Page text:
- You’ll find Shootout Winning Triple Plus (A+++) sound on both sides of this stunning Six Eye Stereo pressing of First Time!
- Three-dimensional space and ambience, rich Tubey Magic by the boatload – this 30th Street recording shows just how good Columbia’s engineers were back then
- 4 1/2 stars: “Ellington’s elegance and unique voicings meet Basie’s rollicking, blues-based Kansas City swing, and it works gloriously. The Duke and his band accentuate their swinging dance band side, while Basie and company have never sounded as suave and exotic as when playing Billy Strayhorn arrangements. Everyone has a good time, and that joy infuses this album from start to finish.”
This Columbia Six Eye Stereo pressing has the kind of Tubey Magical Midrange that modern records rarely even BEGIN to reproduce. Folks, that sound is gone and it sure isn’t showing signs of coming back. If you love hearing INTO a recording, actually being able to “see” the performers, and feeling as if you are sitting in the studio with the band, this is the record for you. It’s what vintage all analog recordings are known for — this sound.
If you exclusively play modern repressings of vintage recordings, I can say without fear of contradiction that you have never heard this kind of sound on vinyl. Old records have it — not often, and certainly not always — but maybe one out of a hundred new records do, and those are some pretty long odds.
What the best sides of First Time have to offer is not hard to hear:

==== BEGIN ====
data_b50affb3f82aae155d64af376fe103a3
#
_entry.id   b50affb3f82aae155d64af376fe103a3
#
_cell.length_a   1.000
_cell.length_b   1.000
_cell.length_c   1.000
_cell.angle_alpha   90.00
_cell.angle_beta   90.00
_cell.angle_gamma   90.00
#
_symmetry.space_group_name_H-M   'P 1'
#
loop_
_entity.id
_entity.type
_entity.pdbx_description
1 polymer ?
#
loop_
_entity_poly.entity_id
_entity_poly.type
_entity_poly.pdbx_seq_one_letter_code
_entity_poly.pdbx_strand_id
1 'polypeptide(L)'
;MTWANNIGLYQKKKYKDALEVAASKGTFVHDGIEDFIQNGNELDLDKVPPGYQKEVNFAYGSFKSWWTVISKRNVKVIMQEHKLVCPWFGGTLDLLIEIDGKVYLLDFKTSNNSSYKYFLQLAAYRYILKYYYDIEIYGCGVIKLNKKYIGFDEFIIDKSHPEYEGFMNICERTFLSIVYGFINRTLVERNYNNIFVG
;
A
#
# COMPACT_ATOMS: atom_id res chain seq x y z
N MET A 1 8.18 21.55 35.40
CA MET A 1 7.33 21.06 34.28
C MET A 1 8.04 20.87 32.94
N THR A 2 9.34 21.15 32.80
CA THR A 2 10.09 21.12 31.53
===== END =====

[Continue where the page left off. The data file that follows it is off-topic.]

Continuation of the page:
- Transparency and resolution, critical to hearing into the three-dimensional space of the studio
- The biggest, most immediate staging in the largest acoustic space
- The most Tubey Magic, without which you have almost nothing. CDs give you clean and clear. Only the best vintage vinyl pressings offer the kind of Tubey Magic that was on the tapes in 1961
- Tight, note-like, rich, full-bodied bass, with the correct amount of weight down low
- Natural tonality in the midrange — with all the instruments having the correct timbre
No doubt there’s more but we hope that should do for now. Playing the record is the only way to hear all of the qualities we discuss above, and playing the best pressings against a pile of other copies under rigorously controlled conditions is the only way to find a pressing that sounds as good as this one does.
Production and Engineering
Teo Macero was the producer, Fred Plaut or Ray Moore were probably the engineers for these sessions — we cannot find the credits to know one way or the other — in Columbia’s glorious sounding 30th Street Studio. It’s yet another remarkable disc from the Golden Age of Vacuum Tube Recording.
You can read more about it by clicking on the 30th Street Studios tab above.
What We’re Listening For on First Time
- Energy for starters. What could be more important than the life of the music?
- The Big Sound comes next — wall to wall, lots of depth, huge space, three-dimensionality, all that sort of thing.
- Then transient information — fast, clear, sharp attacks, not the smear and thickness common to most LPs.